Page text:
Project aims to improve perioperative cardiac risk evaluation and management for noncardiac surgeryNovember 30, 2018
Over 200 million adults undergo noncardiac surgical procedures worldwide every year. Of these, more than 8 million people will suffer a major cardiac complication. In 2016, the Canadian Cardiovascular Society introduced new guidelines on perioperative cardiac risk assessment and management for patients who undergo inpatient noncardiac surgery. With funding from the Vancouver Physician Staff Association (VPSA), a multidisciplinary team of VCH physicians has been working to develop standardized order sets and protocols and to educate surgical staff on the clinical practice changes needed to comply with guideline-driven perioperative care.
“The new Canadian guidelines represent a radical departure from previous European and American guidelines,” says cardiologist Dr. James McKinney who co-leads the project with Dr. Erin Sloan, General Internal Medicine. “There is a higher risk for myocardial injury in the post-operative period than was originally thought. The guidelines will help us identify high-risk patients and make sure they are followed after their noncardiac surgeries. Ten per cent of people die within 30 days if they have a postoperative elevation in troponin, and 93 per cent of those people have no ischemic symptoms.”
“The guidelines identified a simple blood test, BNP (Brain Natriuretic Peptide) or NT-proBNP, as an independent predictor of perioperative morbidity and mortality,” adds Dr. Sloan. “All patients 65 years and older, and all patients over age 45 with defined cardiovascular risk factors should undergo preoperative BNP screening prior to inpatient noncardiac surgery. Patients with an elevated preoperative BNP are at increased risk of perioperative myocardial infarction, cardiac arrest and cardiovascular related death within 30 days following noncardiac surgery and should be monitored with an ECG and routine postoperative troponin measurements.”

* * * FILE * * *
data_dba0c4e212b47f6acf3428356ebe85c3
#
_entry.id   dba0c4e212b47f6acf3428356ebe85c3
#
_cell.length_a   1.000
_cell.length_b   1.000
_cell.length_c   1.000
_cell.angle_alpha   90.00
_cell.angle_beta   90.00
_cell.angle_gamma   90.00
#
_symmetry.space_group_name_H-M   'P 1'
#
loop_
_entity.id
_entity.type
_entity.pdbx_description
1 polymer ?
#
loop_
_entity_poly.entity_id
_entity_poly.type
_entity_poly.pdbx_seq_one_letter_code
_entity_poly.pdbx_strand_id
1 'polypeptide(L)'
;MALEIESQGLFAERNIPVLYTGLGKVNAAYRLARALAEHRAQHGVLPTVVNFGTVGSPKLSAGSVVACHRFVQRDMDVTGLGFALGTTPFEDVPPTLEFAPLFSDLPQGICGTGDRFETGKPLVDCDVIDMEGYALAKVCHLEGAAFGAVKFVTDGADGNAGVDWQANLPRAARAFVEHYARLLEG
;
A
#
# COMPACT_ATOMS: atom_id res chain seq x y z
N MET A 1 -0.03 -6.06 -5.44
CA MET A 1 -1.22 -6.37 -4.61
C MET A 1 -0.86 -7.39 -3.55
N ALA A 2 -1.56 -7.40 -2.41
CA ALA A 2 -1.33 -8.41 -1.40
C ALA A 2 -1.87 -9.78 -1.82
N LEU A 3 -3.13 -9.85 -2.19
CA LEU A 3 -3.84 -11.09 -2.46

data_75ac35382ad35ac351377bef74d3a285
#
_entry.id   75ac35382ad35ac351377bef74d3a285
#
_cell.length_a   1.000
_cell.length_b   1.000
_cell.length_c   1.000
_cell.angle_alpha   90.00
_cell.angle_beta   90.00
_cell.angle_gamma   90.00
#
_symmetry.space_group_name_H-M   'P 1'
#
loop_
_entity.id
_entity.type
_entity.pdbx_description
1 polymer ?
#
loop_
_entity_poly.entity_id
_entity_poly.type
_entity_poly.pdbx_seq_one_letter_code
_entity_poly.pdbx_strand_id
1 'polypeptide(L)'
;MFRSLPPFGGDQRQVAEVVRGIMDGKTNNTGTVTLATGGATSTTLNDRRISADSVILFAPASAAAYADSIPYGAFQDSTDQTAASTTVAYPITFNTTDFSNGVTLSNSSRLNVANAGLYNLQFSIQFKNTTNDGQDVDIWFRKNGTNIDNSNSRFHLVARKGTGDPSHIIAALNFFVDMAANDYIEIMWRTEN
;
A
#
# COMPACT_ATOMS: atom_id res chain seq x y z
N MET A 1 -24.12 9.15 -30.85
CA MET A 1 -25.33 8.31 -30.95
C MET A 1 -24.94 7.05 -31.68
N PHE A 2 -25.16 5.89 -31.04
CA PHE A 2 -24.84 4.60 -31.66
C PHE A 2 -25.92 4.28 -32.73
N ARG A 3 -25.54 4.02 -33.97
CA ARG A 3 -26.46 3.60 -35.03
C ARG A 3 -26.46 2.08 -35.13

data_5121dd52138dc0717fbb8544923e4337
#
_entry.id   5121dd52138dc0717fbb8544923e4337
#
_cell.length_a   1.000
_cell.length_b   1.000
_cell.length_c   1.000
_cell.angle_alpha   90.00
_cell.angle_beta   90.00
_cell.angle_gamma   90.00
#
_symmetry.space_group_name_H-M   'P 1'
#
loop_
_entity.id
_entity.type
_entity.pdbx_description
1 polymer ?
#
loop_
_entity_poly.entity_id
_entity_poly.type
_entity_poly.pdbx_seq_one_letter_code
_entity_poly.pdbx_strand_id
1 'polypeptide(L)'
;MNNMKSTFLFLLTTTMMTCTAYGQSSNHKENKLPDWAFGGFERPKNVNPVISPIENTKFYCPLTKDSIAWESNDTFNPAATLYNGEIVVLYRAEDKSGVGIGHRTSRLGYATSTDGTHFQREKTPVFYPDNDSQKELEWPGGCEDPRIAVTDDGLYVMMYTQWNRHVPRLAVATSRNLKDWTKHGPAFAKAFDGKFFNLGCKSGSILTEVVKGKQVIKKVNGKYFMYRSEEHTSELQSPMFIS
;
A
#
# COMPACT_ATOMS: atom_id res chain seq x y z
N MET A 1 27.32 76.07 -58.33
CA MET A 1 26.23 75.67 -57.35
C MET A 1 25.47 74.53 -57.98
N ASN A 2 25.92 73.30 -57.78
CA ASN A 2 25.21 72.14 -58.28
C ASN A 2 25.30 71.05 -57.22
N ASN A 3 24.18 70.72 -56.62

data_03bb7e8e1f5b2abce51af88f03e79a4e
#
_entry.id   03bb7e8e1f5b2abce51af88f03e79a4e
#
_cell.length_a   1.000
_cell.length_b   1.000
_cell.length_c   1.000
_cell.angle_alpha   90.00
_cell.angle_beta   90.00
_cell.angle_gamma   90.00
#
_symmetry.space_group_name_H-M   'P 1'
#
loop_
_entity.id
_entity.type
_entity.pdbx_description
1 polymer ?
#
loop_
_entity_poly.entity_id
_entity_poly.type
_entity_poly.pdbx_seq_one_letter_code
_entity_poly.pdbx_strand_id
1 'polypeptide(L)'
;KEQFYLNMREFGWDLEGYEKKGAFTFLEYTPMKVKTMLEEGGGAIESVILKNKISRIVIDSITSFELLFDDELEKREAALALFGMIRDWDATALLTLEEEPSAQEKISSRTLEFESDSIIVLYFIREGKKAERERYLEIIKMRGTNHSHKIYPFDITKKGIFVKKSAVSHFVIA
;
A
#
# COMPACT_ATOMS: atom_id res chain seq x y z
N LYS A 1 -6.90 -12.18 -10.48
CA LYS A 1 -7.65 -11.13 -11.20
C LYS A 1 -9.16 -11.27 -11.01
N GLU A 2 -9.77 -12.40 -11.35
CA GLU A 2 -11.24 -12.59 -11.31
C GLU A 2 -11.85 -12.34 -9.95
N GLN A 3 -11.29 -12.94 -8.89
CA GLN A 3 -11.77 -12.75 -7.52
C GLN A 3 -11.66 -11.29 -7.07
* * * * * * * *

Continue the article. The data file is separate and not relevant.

Working across a multitude of disciplines including anesthesia (Drs. Kevin Froehlich, Don Young, Beau Klaibert), internal medicine (Drs. Sloan, Iain Mackie, Zachary Schwartz, Terence Yung), laboratory medicine (Dr. Morris Pudek), and cardiology (Drs. McKinney, Ken Gin, Rudy Chow, Ken Kaila) in Vancouver Acute and Providence, the team has been meeting for over a year to bring all the players together and identify local practices.
“We have discussed and critiqued current evidence and developed orders and protocols to standardize processes,” says Dr. McKinney. “We have spoken to most of the surgical sub-specialties and are expanding to involve other areas of medicine and surgery.”
VPSA funding additional projects
VPSA members can apply for funding for projects for physician-led projects that will improve collaboration amongst facility-based physicians, across divisions and/or departments, or between facility- based and community physicians. The VPSA Engagement Accelerator provides funding between $5,000 and $20,000; deadline for applications is November 26. Small Steps, Big Ideas provides between $1,000 and $5,000 for smaller projects; applications are accepted on a rolling basis.
For more information on the Vancouver Physician Staff Association, visit its website.